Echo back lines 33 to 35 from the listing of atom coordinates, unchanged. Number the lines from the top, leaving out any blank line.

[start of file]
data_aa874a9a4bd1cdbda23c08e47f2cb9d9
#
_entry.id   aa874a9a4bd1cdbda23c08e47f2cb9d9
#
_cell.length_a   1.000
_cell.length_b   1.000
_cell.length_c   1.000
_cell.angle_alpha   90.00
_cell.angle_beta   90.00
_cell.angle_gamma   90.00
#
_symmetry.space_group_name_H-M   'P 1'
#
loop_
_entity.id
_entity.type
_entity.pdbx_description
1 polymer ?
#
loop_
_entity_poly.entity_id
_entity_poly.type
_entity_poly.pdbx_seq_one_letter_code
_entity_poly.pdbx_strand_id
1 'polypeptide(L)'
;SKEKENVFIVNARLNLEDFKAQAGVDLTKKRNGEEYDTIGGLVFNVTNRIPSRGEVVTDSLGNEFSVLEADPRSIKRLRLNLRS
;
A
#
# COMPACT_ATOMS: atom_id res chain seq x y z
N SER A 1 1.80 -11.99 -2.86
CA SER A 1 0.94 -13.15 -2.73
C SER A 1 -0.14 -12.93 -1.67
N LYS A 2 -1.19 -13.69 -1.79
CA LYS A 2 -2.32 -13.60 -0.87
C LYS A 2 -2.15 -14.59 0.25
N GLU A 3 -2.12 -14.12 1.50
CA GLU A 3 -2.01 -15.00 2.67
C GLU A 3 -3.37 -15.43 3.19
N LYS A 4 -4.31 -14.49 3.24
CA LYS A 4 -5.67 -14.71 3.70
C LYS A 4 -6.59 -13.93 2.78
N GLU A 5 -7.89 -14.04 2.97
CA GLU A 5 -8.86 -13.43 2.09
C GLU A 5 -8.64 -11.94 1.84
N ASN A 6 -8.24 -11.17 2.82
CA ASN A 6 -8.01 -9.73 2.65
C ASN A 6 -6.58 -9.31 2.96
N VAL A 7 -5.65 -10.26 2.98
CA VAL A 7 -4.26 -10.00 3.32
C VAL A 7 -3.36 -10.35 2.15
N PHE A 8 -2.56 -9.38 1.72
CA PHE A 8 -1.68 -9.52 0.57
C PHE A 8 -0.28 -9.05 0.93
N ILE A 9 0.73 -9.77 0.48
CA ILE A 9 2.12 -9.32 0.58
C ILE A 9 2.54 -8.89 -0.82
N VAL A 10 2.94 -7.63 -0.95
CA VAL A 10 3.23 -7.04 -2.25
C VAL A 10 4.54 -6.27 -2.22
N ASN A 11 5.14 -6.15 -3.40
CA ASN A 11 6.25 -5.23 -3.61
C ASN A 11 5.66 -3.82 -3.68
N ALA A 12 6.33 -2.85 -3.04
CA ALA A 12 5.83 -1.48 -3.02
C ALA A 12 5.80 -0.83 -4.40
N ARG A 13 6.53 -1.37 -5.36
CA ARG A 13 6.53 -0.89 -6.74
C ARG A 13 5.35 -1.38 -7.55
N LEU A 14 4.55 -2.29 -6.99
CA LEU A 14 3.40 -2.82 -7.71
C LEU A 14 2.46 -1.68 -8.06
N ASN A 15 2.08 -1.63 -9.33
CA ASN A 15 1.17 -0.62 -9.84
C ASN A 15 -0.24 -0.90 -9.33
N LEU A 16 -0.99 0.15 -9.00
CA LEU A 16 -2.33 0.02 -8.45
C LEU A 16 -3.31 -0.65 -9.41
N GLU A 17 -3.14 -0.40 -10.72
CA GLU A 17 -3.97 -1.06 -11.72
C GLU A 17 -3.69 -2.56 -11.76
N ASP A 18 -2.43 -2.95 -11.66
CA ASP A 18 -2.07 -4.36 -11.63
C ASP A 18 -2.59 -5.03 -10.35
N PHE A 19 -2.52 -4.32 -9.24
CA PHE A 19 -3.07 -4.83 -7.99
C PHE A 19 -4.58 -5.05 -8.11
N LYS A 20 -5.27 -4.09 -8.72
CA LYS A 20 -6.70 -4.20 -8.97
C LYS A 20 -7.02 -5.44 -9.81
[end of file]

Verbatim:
C SER A 1 -0.14 -12.93 -1.67
N LYS A 2 -1.19 -13.69 -1.79
CA LYS A 2 -2.32 -13.60 -0.87